Spearmint Essential Oil
INCI: Mentha spicata
Flash Point: 122°F
Spearmint is used as a flavoring for toothpaste and confectionery. In herbalism, spearmint is steeped as tea for treatment of stomach ache.
This sweet, minty oil offers a softer, more gentle energy than its botanical cousin peppermint. You can blend spearmint oil with lavender oil to make a calming bath for children.
Spearmint is a species of mint native to central and southern Europe, where it grows in wet soils. Mentha spicata, synonymous with M. viridis.
Spearmint is a herbaceous perennial plant growing 30 to 100 cm. tall, with leaves growing 5-9 cm. long and 1.5-3 cm. broad, having a serrated margin. The flowers are produced in slender spikes, and each flower is pink or white, and measures 2.5-3 mm. long and broad.
Hybrids involving spearmint include peppermint (Mentha × piperita, hybrid with watermint M. aquatica), gingermint (Mentha × gracilis, syn M. cardiaca, hybrid with cornmint Mentha arvensis), and large apple mint (Mentha × villosa, hybrid with apple mint Mentha suaveolens).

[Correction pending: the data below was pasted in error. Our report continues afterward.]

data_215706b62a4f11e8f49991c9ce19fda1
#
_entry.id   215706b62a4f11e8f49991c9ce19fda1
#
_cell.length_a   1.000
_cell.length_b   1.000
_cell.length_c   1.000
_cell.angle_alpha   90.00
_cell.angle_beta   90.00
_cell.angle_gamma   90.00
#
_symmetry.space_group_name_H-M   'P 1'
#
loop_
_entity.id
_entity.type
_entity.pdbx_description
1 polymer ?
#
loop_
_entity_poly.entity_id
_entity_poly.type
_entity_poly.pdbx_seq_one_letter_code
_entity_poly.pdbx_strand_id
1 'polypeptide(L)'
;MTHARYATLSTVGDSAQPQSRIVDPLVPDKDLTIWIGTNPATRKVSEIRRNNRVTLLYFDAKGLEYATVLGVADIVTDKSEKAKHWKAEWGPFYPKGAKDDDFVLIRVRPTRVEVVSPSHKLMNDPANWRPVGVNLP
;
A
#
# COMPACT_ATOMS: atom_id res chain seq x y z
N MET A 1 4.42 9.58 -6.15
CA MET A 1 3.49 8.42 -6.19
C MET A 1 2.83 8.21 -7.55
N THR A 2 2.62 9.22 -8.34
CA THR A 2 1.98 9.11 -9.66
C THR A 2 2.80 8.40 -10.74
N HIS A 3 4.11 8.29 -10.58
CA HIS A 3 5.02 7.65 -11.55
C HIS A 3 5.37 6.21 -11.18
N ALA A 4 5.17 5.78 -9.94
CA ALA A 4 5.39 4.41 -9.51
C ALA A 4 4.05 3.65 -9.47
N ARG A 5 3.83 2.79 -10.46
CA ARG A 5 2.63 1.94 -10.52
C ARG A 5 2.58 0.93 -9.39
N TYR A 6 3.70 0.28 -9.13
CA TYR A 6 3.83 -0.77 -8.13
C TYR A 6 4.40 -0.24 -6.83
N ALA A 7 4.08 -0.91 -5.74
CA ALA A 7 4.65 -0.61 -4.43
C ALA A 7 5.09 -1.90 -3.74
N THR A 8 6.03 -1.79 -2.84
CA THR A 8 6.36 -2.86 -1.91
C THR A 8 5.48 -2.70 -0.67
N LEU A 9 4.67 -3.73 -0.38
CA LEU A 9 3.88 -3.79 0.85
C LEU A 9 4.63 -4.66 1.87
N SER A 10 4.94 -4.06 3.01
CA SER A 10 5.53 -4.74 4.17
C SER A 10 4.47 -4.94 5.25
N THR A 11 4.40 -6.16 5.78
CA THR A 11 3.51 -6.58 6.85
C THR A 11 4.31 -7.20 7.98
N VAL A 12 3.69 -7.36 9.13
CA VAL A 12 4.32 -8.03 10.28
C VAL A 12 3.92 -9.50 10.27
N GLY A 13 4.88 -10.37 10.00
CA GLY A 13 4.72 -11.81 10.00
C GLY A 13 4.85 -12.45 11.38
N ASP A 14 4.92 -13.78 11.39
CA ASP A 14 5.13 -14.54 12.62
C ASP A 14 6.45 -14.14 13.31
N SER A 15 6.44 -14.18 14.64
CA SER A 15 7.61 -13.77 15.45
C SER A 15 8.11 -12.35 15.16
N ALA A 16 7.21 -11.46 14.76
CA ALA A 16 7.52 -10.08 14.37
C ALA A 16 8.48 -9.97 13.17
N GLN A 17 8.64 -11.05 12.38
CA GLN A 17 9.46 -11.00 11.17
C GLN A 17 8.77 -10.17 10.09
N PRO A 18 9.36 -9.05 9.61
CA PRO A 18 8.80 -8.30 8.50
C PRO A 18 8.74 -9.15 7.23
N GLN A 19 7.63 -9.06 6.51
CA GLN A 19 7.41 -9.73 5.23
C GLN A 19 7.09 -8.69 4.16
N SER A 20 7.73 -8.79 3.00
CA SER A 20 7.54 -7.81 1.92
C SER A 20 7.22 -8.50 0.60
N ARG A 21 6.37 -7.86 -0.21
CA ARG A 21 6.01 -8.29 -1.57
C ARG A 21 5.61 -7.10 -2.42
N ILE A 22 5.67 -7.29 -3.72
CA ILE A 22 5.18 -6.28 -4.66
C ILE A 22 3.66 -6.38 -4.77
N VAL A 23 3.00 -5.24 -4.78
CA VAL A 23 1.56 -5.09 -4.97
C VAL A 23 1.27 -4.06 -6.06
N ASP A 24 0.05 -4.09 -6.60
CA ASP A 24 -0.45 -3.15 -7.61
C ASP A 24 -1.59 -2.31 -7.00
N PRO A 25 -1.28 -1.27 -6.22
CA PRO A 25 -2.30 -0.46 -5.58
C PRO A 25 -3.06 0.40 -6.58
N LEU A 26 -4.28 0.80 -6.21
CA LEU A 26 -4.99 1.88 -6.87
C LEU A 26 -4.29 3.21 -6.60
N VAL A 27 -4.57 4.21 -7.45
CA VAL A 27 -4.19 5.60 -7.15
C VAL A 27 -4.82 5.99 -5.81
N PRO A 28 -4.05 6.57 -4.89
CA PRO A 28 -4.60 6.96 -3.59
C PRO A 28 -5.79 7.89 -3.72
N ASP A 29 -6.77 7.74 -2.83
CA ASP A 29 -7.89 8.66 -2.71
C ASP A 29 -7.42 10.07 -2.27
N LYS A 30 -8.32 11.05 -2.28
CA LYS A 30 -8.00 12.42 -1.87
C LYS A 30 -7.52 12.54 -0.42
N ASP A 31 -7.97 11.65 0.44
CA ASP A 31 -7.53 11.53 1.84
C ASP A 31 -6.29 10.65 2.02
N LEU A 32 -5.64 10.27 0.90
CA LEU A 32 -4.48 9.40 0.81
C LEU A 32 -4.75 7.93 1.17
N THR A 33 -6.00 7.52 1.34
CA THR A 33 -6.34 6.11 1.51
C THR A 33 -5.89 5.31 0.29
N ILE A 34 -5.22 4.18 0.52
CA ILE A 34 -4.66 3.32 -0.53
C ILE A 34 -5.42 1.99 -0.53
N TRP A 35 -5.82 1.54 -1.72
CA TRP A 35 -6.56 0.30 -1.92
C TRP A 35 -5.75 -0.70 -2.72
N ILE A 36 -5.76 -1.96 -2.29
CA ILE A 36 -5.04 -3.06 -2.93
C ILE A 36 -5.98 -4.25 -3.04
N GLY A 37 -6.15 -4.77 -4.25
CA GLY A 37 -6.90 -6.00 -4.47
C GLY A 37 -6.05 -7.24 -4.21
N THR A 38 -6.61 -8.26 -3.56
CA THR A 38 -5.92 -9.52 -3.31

It is widely stated that the name comes from the spear shaped leaves. Spearmint leaves, however, are no more spear shaped than any other mint leaf.
Spearmint is grown for its aromatic and carminative oil, referred to as oil of spearmint. It grows well in nearly all temperate climates. Gardeners often grow it in pots or planters due to its invasive spreading roots. The plant prefers partial shade, but can flourish in full sun to mostly shade. Loamy soils with plenty of organic material are best suited to spearmint. When growing spearmint for culinary purposes, fertilize with a well balanced fertilizer, organic composts, or manure. To harvest for culinary purposes, simply cut the branches, leaving a minimum of a third of the branch, which will encourage the plant to re-grow. The leaves will lose their aromatic appeal after the plant flowers. Spearmint leaves can be used whole, chopped, or dried.
Available in 1, 2 and 4 oz. sizes